Convention holds that winning the Masters requires masterful putting. But last year’s first- and second-place finishers, Hideki Matsuyama and Will Zalatoris, specialize more in just hitting the hell out of the golf ball. Another ball-striker is Daniel Berger, who hits it great and can also be a whole lot when he has arguments with his playing partners about where to drop water balls.
My favorite pick for the week, though, is Patrick Cantlay, another tour elder at 30 years old. Last season’s FedEx Cup winner has firmly entered the “matter of time” zone to win a major. His robotic demeanor is genuinely Tiger-like, though he doesn’t celebrate as explosively as Woods does in good moments. Few players look as firmly in control as a good Cantlay. He is a killer and at some point will kill on a major track.
You can also watch the old guys. The Masters grants a lifetime invitation to all of its past champions, which creates annual situations analogous to Joe Montana strapping it up and returning to an NFL field against today’s 23-year-olds. Sixty-somethings Sandy Lyle, Larry Mize, Fred Couples, and Bernhard Langer are all still in the field. Langer might beat some young guys, and Couples was in the hunt for a while as recently as 2017. Tiger is a spring chicken compared to several of his fellow Masters champs still giving it a go.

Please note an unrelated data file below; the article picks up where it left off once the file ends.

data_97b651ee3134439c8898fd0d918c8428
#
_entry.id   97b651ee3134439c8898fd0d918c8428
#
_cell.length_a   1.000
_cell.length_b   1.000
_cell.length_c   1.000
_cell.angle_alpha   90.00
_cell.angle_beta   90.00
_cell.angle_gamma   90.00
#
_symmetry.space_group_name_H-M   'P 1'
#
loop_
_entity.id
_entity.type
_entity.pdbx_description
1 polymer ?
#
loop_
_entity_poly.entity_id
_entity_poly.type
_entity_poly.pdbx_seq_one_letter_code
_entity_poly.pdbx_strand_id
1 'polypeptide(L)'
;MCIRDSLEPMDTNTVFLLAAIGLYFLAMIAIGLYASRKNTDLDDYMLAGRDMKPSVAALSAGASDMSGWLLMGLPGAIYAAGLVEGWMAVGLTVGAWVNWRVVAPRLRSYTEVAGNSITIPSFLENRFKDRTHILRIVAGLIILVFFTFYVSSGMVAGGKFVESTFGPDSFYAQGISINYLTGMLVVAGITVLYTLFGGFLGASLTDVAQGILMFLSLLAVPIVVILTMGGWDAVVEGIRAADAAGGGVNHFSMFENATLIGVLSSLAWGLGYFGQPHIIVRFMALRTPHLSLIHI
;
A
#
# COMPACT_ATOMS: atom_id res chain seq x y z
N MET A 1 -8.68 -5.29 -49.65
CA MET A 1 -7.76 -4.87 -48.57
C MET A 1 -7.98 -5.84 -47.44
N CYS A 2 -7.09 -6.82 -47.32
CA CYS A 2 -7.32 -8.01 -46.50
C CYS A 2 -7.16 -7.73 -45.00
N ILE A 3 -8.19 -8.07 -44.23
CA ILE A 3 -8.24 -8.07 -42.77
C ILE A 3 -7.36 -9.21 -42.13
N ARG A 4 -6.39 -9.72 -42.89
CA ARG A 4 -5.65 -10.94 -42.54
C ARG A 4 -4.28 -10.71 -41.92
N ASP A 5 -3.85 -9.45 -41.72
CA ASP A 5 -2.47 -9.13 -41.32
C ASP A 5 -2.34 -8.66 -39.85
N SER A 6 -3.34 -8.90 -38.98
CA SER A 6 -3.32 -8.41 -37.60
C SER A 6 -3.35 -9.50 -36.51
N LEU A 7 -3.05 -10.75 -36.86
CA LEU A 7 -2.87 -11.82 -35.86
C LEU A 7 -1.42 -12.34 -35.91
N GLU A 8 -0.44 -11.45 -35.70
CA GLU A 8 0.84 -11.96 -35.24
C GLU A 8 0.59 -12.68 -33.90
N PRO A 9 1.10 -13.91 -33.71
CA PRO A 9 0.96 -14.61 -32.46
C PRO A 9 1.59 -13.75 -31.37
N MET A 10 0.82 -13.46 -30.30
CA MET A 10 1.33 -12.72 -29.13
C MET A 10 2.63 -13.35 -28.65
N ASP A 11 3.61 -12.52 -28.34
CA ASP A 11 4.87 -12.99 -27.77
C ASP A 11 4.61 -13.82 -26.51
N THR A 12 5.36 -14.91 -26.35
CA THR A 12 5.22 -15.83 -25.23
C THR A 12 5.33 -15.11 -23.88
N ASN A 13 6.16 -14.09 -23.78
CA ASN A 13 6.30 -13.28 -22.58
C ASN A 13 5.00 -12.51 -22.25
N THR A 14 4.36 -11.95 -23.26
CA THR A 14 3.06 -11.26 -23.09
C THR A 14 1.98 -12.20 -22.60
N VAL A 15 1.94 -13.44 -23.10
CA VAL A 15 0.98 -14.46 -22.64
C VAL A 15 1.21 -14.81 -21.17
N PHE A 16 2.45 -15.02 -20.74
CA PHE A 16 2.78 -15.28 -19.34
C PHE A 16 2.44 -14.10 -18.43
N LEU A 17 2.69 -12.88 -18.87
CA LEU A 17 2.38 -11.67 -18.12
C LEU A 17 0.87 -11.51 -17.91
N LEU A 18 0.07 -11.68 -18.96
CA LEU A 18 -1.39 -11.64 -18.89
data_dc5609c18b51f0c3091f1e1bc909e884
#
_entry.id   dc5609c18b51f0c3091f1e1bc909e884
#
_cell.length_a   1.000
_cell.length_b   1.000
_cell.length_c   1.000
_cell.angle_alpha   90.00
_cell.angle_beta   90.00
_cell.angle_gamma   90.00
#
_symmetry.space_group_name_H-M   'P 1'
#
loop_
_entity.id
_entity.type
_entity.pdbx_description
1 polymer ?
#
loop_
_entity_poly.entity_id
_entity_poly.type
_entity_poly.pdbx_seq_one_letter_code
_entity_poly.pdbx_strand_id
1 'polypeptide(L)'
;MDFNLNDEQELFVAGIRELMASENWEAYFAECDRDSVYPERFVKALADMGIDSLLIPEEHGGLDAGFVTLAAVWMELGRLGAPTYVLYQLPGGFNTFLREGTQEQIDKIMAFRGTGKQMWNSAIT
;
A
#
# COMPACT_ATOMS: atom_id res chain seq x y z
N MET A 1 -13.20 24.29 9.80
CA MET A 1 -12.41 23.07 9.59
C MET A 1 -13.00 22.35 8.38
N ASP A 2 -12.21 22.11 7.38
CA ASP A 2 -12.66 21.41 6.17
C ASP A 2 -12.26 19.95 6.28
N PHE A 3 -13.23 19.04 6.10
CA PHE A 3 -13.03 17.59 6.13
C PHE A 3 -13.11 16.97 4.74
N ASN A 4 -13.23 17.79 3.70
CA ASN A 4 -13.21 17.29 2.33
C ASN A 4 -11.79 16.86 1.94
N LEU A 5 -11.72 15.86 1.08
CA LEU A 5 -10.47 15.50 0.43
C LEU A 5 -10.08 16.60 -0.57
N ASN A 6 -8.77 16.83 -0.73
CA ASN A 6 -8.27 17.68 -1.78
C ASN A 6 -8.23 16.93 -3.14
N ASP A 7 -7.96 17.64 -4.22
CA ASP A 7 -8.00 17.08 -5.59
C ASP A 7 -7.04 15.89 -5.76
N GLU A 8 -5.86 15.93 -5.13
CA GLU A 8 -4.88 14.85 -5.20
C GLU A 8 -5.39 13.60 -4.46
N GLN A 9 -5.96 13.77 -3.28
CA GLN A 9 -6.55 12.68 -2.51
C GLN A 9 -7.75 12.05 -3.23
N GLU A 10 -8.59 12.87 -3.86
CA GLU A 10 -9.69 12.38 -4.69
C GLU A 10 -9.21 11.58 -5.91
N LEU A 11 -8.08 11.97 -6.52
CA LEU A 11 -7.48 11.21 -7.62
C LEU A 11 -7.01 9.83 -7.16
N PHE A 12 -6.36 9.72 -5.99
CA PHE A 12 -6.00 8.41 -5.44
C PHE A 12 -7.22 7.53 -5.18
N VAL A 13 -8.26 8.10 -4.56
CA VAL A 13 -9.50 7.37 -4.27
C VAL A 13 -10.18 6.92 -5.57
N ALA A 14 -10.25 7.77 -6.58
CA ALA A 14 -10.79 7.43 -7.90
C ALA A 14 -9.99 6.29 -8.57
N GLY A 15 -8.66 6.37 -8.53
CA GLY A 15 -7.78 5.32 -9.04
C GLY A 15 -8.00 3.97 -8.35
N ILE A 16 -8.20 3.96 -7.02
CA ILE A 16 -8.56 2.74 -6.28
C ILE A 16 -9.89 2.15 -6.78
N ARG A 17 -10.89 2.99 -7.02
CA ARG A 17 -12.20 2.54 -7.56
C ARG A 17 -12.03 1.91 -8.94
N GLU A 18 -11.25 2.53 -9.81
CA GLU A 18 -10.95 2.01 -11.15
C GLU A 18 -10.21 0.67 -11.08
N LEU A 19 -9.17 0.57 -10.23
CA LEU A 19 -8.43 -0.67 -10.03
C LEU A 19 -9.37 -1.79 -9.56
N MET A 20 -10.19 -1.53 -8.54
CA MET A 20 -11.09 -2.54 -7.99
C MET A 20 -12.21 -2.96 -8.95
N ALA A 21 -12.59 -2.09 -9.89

There is always drama at this tournament, but Augusta tends to convince everyone involved to be on their best behavior, at least as far as broadcast cameras will let us see. But this year, a Netflix documentary crew is on the scene, so here’s hoping Berger, DeChambeau, or someone else gets hot-headed enough to give us a captivating episode of streaming television. There is no chance we get more than one of those before Augusta kicks the cameras out.